This current research, coupled with more stringent enforcement of existing federal legislation, provides the kind of data and guidance that can impact national policy regarding the implementation of emergency response and planning tools that are tailor-made for the Deaf and hard-of-hearing.

The timing of this research is fortuitous. Over a decade of research indicates that input from the Deaf/HH community and from people with disabilities is increasingly being acknowledged as important and actionable, both within the research community and also in emergency management. Recent trends in emergency management include incorporating a whole community planning approach, which is defined by Kailes (2011) as an emerging community-oriented approach to models for practice of emergency management, and that recognizes:

“…in large scale disasters, the needs of survivors outweigh collective resources and capabilities of government . . . it really looks beyond traditional governments approach and all thinking government can solve disaster management challenges on its own. And it's really acknowledging that even small and medium sized events can be helped when government expands its reach and delivers services more efficiently by partnering with the community [38]. "

Acknowledging resource limitations in a large-scale disaster, whole community planning approaches involve: 1) non-governmental organizations, 2) businesses, and 3) government [39].

The more prepared emergency responders are in meeting the needs of Deaf/HH individuals in emergencies, the better prepared they will be in serving other vulnerable populations such as linguistic minorities. Lessons learned by addressing communication barriers faced by the Deaf/HH can be applied to 120 million Americans who also face communication barriers: low health-literate members of society (90 million) and linguistic minorities (30 million) [39,40]. Targeted preparedness training materials can be disseminated to community-based organizations, communication strategies can be targeted for unique needs of diverse communities, and training can increase the capacity of both organizations and individuals to help serve the overwhelming needs seen in many recent disasters, potentially increasing resilience in diverse communities.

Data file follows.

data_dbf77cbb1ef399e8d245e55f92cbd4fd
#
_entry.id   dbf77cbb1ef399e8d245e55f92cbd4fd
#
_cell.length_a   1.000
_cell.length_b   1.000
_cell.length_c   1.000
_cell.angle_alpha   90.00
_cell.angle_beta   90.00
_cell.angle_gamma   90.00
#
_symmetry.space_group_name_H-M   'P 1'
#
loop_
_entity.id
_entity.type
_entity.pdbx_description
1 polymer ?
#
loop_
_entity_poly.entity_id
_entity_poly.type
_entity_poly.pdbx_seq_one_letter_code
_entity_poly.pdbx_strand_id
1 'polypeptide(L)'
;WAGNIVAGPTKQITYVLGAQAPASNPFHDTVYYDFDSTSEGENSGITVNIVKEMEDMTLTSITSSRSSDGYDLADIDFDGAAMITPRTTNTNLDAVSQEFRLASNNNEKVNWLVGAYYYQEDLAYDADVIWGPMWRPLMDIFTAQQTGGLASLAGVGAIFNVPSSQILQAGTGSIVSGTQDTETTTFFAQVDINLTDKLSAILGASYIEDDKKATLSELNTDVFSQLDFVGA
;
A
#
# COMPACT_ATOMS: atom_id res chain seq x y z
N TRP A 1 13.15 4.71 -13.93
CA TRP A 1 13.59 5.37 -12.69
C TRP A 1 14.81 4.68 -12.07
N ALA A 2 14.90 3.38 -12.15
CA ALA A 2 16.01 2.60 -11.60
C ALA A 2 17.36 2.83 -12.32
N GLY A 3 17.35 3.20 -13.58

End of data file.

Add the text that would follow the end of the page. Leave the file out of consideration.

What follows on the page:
Limitations

Limitations of the study include the small sample size inherent in US state-level analysis, the small number of Deaf-serving CBOs in our sample, and the single evaluation of a training program. However, there are only 50 states, 1 DC, and 8 territories, so this limitation is common to all state-level analysis. In addition given that deafness is a relatively low incidence disability, there is a small universe of Deaf-serving CBOs from which to choose. For the evaluation study, only one of the instruments that we adapted for use was peer reviewed due to the fact that there was a lack of available instruments. Our instruments were also newly created and pilot-tested with experts in, and affiliated with, the Deaf community and were created out of necessity because there were none available. Future researchers could attempt to replicate findings. Findings may have applicability to other populations with communication barriers such as limited-English proficiency populations.

Conclusion

Future directions

Our research indicates the need for: 1) increased accessibility and involvement of the Deaf/HH in training and exercises with guidance from state personnel; 2) required cultural competence training for first responders in order for them to better understand the diversity within this population (Deaf/deaf-blind/hard-of-hearing/late deafened) and improved emergency responder communication approaches; 3) standardized guidelines for CBOs to participate in local emergency and preparedness planning and exercises as fully as possible; and 4) development and dissemination of national guidelines about functional and access needs specific to the Deaf/HH population to emergency preparedness and response trainers across the nation [37]. Establishing a national taskforce is a critical first step in the development of appropriate guidelines.

Since 9/11, important first steps have been taken to train emergency responders, Deaf/HH individuals, and sign-language interpreters to prepare for emergencies or disasters. However despite the limitations of our predominantly qualitative study, our research indicates that trainings specific for Deaf/HH are rare, even for state agency personnel, frequently lack standardization or evaluation, have not been institutionalized in the emergency management infrastructure, and thus there is no consistent curriculum across agencies. Programs on which we found information had few quality control or quality improvement measures and demonstrate a lack of coordination of efforts across agencies and organizations which are providing the trainings. On a policy level, there needs to be more mainstreaming of the needs of the Deaf/HH in emergency training and operations. In the long term, increasing awareness among first responders, emergency management agencies, and deaf-serving CBOs about the needs of Deaf before, during, and after disasters may lead to higher-level policy changes and improved outcomes for Deaf individuals.